MKG1. Students will correctly name simple two and three-dimensional figures, and recognize them in the environment.

a. Recognize and name the following basic two-dimensional figures: triangles, rectangles, squares, and circles.

All of my posts so far have been on the Number and Operations strand. This semester, I am teaching a geometry course for prospective elementary school teachers, so I want to start 2008 with a post on a geometry standard, MKG1.

As I read this standard, I wonder how students are to recognize figures, in particular rectangles and squares. Two Dutch mathematics educators, Dina and Pierr van Hiele, showed that children’s geometric thinking develops sequentially along 5 different levels. In the first stage, called Visualization, children recognize shapes by looking at them as a whole, not their component parts. Thus, they would say a shape is a square because it looks like a square. As they move to the next level, Analysis, they can start paying attention to the characteristics of shapes. However, it is not until the third level that children can actually think about interrelationship among classes of shapes, for example, rectangles are parallelograms. A typical HS geometry class requires students to be in the fourth level, called Deduction. In the fifth level of geometric thinking, a person can now think about different types of geometry, e.g., Euclidean, Spherical, etc. Although the works of van Hiele showed that these levels are not so much age dependent, it is probably safe to assume that most Kindergarteners are still operating in the first level. From this perspective, the inclusion of rectangles and squares in MKG1 is a bit problematic.

There are many different ways we can classify figures, and as we create classes of geometric figures, we sometimes give them specific names. Some classes of figures are mutually exclusive, while others are overlapping. All four types of figures named in this standard are similar in that they are all closed figures. Therefore, we are clearly expecting students to recognize closed figures from non-closed figures. Triangles, rectangles, and squares are members of a class of figures called polygons, while circles are not. Thus, recognizing circles (and distinguishing them from other shapes such as triangles, rectangles and squares) seems to be a slightly simpler task for children, appropriate for those children who are in the Visualization level. Distinguishing triangles from rectangles and squares also seems to be reasonable for such children. Although they may not be explicitly pay attention the number of sides as characteristics of these figures, triangles will definitely “look differently” from rectangles and squares – or any other four (or more) sided figures.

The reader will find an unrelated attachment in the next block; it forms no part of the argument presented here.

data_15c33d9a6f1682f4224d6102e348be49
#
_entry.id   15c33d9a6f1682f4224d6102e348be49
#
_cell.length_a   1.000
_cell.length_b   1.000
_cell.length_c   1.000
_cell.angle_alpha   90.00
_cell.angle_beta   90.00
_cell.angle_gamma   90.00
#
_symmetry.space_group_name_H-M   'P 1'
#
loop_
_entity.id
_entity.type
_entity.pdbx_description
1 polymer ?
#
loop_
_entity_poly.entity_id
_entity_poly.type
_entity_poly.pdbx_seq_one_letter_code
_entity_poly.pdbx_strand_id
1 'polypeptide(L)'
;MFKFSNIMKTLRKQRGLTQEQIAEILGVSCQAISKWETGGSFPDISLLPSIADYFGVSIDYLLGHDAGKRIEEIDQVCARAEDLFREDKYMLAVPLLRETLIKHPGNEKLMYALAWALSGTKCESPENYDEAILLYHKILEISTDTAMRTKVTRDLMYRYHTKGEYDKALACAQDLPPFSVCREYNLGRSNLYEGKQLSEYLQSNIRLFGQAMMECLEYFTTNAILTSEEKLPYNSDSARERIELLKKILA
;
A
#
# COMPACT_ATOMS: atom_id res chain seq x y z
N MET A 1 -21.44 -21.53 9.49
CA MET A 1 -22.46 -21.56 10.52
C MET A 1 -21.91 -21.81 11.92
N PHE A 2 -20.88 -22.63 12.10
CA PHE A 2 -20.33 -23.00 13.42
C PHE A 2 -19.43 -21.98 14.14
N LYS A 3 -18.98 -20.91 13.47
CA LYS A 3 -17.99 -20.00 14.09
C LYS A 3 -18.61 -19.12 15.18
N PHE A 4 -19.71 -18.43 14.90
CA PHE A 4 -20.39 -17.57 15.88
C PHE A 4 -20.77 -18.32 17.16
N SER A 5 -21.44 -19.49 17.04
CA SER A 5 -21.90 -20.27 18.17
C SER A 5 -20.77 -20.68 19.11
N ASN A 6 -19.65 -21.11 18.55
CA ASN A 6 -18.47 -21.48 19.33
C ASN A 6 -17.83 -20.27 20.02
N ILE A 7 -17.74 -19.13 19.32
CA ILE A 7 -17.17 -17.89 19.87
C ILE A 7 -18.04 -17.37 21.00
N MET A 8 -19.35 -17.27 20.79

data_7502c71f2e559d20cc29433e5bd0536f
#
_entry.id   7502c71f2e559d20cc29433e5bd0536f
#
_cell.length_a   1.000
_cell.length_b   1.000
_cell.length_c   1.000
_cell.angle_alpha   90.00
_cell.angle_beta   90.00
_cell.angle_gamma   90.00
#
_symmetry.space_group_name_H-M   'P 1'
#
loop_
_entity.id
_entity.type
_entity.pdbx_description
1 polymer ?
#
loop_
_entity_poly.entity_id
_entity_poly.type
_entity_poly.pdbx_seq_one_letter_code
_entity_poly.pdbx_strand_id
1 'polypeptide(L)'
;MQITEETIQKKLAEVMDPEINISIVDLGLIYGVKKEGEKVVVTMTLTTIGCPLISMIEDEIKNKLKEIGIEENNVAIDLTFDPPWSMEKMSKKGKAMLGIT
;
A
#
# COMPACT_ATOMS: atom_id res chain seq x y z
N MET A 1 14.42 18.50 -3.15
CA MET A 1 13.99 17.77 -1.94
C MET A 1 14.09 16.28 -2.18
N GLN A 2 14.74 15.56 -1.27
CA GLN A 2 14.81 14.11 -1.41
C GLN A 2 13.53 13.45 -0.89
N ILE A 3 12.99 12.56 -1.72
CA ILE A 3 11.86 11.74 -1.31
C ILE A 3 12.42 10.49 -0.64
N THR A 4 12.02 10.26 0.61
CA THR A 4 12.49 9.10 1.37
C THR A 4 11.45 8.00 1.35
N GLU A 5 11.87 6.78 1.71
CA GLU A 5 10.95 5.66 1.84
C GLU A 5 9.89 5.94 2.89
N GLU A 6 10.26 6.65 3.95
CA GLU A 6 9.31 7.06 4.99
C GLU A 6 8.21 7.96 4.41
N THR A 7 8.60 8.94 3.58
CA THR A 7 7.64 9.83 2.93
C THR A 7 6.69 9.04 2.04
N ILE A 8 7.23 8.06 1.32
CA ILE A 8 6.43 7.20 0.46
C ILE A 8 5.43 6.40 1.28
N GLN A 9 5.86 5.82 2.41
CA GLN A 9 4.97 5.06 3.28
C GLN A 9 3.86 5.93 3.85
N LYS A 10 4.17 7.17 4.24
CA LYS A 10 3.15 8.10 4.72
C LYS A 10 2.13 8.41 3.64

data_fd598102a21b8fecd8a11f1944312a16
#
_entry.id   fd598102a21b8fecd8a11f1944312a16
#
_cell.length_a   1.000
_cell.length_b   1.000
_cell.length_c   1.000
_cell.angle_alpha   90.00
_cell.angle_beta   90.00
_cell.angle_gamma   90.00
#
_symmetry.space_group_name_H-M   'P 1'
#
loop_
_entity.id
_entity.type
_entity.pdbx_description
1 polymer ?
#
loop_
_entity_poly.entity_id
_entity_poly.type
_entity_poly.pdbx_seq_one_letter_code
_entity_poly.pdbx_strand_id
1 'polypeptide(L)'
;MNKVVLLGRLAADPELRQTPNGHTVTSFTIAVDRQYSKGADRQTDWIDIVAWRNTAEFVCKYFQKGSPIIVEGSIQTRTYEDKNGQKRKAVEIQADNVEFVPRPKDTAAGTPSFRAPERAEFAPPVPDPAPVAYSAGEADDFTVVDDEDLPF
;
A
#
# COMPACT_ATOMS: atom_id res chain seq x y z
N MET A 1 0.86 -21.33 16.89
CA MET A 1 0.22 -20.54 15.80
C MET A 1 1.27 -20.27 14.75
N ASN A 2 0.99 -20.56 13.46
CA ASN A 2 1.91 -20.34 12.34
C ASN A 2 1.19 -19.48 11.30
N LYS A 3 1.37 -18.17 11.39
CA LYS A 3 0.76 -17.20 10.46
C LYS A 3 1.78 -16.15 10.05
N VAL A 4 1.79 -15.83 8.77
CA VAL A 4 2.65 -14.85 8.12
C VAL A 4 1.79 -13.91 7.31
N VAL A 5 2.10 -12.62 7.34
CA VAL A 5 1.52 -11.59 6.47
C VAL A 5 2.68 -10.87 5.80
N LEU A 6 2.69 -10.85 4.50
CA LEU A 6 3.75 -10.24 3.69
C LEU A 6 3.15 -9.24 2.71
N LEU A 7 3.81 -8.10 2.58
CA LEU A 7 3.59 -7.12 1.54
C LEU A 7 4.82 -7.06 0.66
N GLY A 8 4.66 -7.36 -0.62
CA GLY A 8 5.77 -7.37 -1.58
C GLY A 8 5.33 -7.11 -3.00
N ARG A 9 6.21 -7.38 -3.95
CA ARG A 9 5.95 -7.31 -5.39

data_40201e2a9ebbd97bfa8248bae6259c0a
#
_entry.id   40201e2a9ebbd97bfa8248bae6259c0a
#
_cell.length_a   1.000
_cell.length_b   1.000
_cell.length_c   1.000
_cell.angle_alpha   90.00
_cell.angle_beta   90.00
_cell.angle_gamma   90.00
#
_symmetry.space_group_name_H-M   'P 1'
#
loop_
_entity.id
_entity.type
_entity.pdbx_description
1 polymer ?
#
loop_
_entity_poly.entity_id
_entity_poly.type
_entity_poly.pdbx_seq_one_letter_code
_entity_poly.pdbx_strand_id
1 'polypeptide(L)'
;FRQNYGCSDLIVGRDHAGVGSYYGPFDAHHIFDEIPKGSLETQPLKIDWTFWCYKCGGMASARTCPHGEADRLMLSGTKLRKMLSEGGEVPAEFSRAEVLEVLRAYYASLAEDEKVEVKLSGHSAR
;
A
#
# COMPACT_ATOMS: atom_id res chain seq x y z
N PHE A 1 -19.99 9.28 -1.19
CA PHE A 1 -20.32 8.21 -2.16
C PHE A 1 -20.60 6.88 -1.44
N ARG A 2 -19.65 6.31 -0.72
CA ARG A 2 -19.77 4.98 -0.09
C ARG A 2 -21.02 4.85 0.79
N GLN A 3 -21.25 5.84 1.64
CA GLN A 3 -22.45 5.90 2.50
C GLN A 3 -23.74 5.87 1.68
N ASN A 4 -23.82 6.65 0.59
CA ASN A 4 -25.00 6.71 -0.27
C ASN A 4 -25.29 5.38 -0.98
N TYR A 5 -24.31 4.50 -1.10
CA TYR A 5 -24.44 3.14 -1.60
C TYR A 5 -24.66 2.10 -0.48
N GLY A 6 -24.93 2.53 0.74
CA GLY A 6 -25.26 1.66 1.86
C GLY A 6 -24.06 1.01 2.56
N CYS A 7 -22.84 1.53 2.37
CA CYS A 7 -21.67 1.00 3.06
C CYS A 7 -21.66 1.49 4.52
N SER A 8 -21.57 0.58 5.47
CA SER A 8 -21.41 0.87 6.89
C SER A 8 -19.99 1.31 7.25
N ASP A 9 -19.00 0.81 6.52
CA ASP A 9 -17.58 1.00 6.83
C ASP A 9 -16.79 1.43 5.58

However, recognizing rectangles and squares seem to require much more sophistication that recognizing circles or triangles. For one thing, rectangles and squares are members of a class of figures called quadrilaterals (4-sided figures). Thus, simply noting the number of sides is insufficient to recognize them. What makes them special is the fact that all of them are 4-sided figures with 4 right angles. Moreover, squares and rectangles are not mutually exclusive, as circles and triangles are. In fact, squares are special type of rectangles. I doubt that the writers of the GPS expected Kindergarten children to understand this relationship – that would be developmentally inappropriate. What would have been a more appropriate standard is “to recognize triangles, quadrilaterals (or quadrangles), and circles,” but the term “quadrilateral” seems to be a bit too much for Kindergarteners. Thus, in order to avoid (perhaps) developmentally inappropriate words, we may have unintentionally introduced (perhaps) developmentally inappropriate mathematics expectations.

## Thursday, January 17, 2008

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## Creative Commons

Elaboration of Georgia Performance Standards by Tad Watanabe is licensed under a Creative Commons Attribution-NonCommercial-ShareAlike 3.0 Unported License.